Cultivating a Culture

Courtesy of Joanne Dowds MISCP

A few days ago to blow off some Electric picnic related mental fog I went for a wander on Howth head. I can’t really call it exercise, I was sloth like. My legs were sore and stiff, I  had clocked up nearly 60,000 steps in the preceding days, walking, standing and a certain amount of late night jigging about so I was tired. A slow ramble at best, about 500m from the car park to sit on a bench admiring the view.  It was a beautiful blue sky day and it is absolutely gorgeous out there even on the worst of days. Only the sea,  a few ant sized tourists perilously perched too close to the cliff edge  for my liking, due to  the temptation of the perfect camera angle and the hedge rows bursting with early autumnal colour. I was happy to be out of my bed admiring the wide expanse when I caught a glimpse, a little red gleam of something which on closer inspection was identified as a ripening blackberry. Delighted I started looking around and there were punnets full in the brambles and hedges around me, they were everywhere, clumped together, protected by brambles, weaving in and out of other shrubs not quite ripe yet but close. And yet  I hadn’t noticed,distracted and too lost in the big picture to see the little details.   I only saw them when I went looking for them. What you go looking for, you will find; when you believe something  you will find evidence to prove yourself correct – self-fulfilling prophesies.  Believing an idea will change your behaviour and influence the outcome.  If you look for obstacles you will find them, you believe you don’t have time to exercise, you will not find time to exercise. You believe you are not capable of running a certain distance or throwing a certain distance, you will not be. That day I believed I was not capable of stringing 2 coherent thoughts together and so it transpired. I didn’t even manage to even take a success photo!

On an individual level , its mind-set, the tone of our internal speaking voice. Are you caught in a positive or negative thinking loop? Evidence would suggest that up to 70% of our internal thought processes are negative in tone. I am too pragmatically sweary to be mistaken for a singing,  bird charming Disney princess, and I am not advocating for thinking only bright shiny happy thoughts.  There is a need for honest reflection when days don’t flow so easily. But I like to see the sunny side of the street or “that positive sh*te you talk” as one of my beloved sisters call’s it. When so much of our inbuilt thinking is negative do we need to consciously add more negativity to it? Again evidence would point to the act of noticing 3 things each day to be grateful for, after a period of time ( about 21 days)has the potential to develop a more positive individual mind-set.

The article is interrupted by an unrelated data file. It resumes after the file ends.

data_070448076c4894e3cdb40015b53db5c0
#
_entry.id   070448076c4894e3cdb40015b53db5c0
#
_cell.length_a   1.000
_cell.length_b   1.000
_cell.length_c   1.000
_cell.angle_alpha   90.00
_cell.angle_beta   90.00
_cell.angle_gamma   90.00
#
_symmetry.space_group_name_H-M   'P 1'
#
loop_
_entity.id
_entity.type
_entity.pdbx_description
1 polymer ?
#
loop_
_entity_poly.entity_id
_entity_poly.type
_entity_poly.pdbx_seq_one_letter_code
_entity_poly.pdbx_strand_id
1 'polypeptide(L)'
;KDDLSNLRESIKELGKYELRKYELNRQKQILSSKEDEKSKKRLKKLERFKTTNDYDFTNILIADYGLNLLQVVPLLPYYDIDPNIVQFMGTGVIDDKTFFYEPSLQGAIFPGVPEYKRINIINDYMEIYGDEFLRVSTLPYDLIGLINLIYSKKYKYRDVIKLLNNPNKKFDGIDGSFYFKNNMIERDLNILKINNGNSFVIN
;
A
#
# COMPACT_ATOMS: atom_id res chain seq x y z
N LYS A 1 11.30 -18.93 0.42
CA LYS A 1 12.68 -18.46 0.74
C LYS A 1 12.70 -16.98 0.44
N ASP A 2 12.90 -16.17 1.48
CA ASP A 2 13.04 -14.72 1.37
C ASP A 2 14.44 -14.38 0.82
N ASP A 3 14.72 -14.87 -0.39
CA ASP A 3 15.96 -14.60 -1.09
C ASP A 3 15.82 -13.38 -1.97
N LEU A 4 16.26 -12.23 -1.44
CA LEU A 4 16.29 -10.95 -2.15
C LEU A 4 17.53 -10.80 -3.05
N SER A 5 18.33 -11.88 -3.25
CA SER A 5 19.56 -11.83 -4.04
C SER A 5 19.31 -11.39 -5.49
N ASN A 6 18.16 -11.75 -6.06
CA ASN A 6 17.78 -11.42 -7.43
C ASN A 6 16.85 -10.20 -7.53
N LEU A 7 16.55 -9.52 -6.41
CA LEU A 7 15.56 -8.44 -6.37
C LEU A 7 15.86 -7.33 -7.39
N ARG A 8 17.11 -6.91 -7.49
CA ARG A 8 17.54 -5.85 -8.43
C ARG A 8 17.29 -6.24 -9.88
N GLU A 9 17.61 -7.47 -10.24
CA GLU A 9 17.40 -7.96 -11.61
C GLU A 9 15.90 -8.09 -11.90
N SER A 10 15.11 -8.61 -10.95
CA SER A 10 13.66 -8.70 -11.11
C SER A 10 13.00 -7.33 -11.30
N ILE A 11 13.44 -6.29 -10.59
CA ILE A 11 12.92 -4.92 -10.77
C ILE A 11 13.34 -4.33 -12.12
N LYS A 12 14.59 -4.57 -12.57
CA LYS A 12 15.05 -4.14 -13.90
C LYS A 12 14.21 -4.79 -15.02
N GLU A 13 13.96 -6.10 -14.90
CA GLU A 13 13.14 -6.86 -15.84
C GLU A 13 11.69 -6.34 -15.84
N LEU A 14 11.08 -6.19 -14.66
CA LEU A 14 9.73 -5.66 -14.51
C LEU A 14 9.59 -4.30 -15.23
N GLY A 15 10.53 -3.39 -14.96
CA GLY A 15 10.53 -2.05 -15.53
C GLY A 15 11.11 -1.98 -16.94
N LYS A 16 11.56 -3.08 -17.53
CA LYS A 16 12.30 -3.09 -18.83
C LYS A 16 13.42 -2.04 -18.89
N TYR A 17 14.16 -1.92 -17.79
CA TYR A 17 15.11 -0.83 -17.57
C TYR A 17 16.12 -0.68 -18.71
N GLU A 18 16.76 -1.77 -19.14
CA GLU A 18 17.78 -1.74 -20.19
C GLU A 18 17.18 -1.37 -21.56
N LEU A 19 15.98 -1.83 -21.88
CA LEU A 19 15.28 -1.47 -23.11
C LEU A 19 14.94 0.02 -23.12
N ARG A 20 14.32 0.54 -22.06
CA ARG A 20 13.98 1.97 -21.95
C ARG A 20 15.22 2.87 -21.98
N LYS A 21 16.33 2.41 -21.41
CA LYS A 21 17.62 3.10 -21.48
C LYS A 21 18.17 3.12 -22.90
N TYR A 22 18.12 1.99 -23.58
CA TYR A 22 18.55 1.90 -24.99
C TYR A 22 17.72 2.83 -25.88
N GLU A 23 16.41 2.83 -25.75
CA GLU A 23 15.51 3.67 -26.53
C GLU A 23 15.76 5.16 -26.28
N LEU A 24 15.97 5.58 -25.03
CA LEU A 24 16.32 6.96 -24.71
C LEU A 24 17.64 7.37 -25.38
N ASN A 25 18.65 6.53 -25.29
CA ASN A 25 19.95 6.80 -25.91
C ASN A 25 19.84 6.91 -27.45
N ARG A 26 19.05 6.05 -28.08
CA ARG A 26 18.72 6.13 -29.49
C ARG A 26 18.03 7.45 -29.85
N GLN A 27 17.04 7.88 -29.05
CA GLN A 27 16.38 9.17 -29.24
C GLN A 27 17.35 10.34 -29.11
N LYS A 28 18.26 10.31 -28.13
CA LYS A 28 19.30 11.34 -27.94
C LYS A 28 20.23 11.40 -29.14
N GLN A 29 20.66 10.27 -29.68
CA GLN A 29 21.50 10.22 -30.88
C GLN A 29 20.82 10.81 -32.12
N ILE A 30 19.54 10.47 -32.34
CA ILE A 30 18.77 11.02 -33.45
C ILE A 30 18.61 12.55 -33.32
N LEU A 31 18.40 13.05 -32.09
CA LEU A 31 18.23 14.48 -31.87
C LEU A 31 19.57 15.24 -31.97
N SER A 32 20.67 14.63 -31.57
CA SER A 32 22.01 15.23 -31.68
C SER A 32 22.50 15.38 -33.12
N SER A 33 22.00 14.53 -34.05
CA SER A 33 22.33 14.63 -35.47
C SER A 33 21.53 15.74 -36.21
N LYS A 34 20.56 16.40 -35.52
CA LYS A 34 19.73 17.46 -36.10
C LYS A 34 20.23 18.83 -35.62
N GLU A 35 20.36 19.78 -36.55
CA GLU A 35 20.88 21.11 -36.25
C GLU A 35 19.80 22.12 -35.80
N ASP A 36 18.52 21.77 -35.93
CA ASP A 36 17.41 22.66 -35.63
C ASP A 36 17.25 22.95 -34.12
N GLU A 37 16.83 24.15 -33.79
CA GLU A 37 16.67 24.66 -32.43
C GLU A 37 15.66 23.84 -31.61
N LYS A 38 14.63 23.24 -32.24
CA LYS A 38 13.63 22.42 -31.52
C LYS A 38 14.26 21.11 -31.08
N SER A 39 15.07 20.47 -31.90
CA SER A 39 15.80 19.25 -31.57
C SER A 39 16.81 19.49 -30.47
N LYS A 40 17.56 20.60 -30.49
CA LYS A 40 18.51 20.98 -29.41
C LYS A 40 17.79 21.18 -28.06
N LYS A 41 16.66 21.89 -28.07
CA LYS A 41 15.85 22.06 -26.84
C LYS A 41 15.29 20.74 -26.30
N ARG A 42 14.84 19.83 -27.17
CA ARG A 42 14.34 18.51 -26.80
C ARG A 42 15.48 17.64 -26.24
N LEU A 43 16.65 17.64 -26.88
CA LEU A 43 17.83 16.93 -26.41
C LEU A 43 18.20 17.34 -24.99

When people group together there is a type of collective mind-set where the dominant personalities sets the tone or determines the culture of the group.lead-by-example-3 Culture, elusive, hard to describe, difficult to change and impossible not to notice or be guided by. We all want to fit in, its nearly a defining trait of being human to seek acceptance from our peers. Years ago a single person in my place of work ( you might all know him?!?!) went running at lunch time, solo, we all thought he was a bit mental. But he enjoyed it so he persisted.  That single figure, who has long since moved on to greener pastures,  seeded an idea that it was not only possible but very achievable and potentially enjoyable  to wedge some exercise into a lunch hour. Today there are exercise classes, walking groups, even a couch to 5k  supported running group, all rolling because of one person challenging the culture.

So what you seed and support will grow given the right environment andconditions, but it takes time and persistence and more time andmore persistence. Not everything happens easily or quickly or perfectly atthe first go.

Cultivating a few blackberries of gratitude can only be fruitful and lead to positive change.

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I qualified with an Honours degree in Physiotherapy from Trinity College Dublin in 2004. Since graduating I have worked in St. James Hospital Dublin and have worked in all the areas of speciality within the hospital including cardiorespiratory, orthopaedics, rheumatology, care of the elderly, neurology, burns and plastic surgery among others . I have also completed a post graduate certificate in acupuncture in UCD 2009. The Physiotherapy Department in SJH has strong links with Trinity College Dublin (TCD) and I have supervised undergraduate and postgraduate physiotherapy students on practice placements and also delivered lectures on the undergraduate academic programme in TCD. I have a keen interest in all sports and currently plays with Cill Dara RFC 1st team squad, and Milltown GAA. I have previously worked as Physiotherapist to Co. Carlow Senior GAA Team, Milltown GAA, Leinster Junior Rugby Team and Cill Dara RFC. I am an experienced runner and competed in the Dublin City Marathon in 2002. I continue to participate in running events and multisport disciplines such as Gaelforce West, Gaelforce North and the Motivate Challenge. I have a particular interest in strength and conditioning. I utilise this knowledge of resistance training in the treatment of his clients. I am committed to continuous learning and development in order to ensure the optimal level of care is offered to my clients, and with this in mind I am currently undertaking a certification in Strength and Conditioning (CSCS) with the NSCA.

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